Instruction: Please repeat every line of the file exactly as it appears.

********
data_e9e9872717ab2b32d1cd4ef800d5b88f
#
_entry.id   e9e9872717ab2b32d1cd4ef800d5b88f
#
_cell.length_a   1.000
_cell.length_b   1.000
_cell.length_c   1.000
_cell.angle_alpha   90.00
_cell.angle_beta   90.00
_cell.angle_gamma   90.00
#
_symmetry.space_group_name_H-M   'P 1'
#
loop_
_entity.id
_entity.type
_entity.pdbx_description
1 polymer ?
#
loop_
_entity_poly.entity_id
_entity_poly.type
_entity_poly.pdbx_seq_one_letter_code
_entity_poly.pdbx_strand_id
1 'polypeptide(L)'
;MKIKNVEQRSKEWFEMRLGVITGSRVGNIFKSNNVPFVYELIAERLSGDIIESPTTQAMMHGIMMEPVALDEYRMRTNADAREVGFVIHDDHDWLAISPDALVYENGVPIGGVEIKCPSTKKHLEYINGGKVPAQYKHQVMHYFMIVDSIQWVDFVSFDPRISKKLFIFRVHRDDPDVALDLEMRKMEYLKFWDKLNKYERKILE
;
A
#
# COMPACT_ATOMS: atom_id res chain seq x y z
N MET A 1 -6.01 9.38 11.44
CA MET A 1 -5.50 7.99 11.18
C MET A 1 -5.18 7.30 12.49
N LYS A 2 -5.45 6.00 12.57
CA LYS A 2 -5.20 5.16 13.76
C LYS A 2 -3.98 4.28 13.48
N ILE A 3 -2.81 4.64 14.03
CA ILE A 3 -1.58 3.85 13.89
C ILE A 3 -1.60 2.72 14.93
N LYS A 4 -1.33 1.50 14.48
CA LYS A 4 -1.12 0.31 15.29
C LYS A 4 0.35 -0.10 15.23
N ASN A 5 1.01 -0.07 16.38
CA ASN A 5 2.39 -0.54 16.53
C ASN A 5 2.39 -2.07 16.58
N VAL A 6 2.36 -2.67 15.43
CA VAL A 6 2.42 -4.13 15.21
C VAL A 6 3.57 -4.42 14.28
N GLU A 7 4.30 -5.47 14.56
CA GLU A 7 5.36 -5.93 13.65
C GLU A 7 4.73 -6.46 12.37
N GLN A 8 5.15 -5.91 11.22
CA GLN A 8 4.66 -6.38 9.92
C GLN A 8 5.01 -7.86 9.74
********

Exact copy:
data_e9e9872717ab2b32d1cd4ef800d5b88f
#
_entry.id   e9e9872717ab2b32d1cd4ef800d5b88f
#
_cell.length_a   1.000
_cell.length_b   1.000
_cell.length_c   1.000
_cell.angle_alpha   90.00
_cell.angle_beta   90.00
_cell.angle_gamma   90.00
#
_symmetry.space_group_name_H-M   'P 1'
#
loop_
_entity.id
_entity.type
_entity.pdbx_description
1 polymer ?
#
loop_
_entity_poly.entity_id
_entity_poly.type
_entity_poly.pdbx_seq_one_letter_code
_entity_poly.pdbx_strand_id
1 'polypeptide(L)'
;MKIKNVEQRSKEWFEMRLGVITGSRVGNIFKSNNVPFVYELIAERLSGDIIESPTTQAMMHGIMMEPVALDEYRMRTNADAREVGFVIHDDHDWLAISPDALVYENGVPIGGVEIKCPSTKKHLEYINGGKVPAQYKHQVMHYFMIVDSIQWVDFVSFDPRISKKLFIFRVHRDDPDVALDLEMRKMEYLKFWDKLNKYERKILE
;
A
#
# COMPACT_ATOMS: atom_id res chain seq x y z
N MET A 1 -6.01 9.38 11.44
CA MET A 1 -5.50 7.99 11.18
C MET A 1 -5.18 7.30 12.49
N LYS A 2 -5.45 6.00 12.57
CA LYS A 2 -5.20 5.16 13.76
C LYS A 2 -3.98 4.28 13.48
N ILE A 3 -2.81 4.64 14.03
CA ILE A 3 -1.58 3.85 13.89
C ILE A 3 -1.60 2.72 14.93
N LYS A 4 -1.33 1.50 14.48
CA LYS A 4 -1.12 0.31 15.29
C LYS A 4 0.35 -0.10 15.23
N ASN A 5 1.01 -0.07 16.38
CA ASN A 5 2.39 -0.54 16.53
C ASN A 5 2.39 -2.07 16.58
N VAL A 6 2.36 -2.67 15.43
CA VAL A 6 2.42 -4.13 15.21
C VAL A 6 3.57 -4.42 14.28
N GLU A 7 4.30 -5.47 14.56
CA GLU A 7 5.36 -5.93 13.65
C GLU A 7 4.73 -6.46 12.37
N GLN A 8 5.15 -5.91 11.22
CA GLN A 8 4.66 -6.38 9.92
C GLN A 8 5.01 -7.86 9.74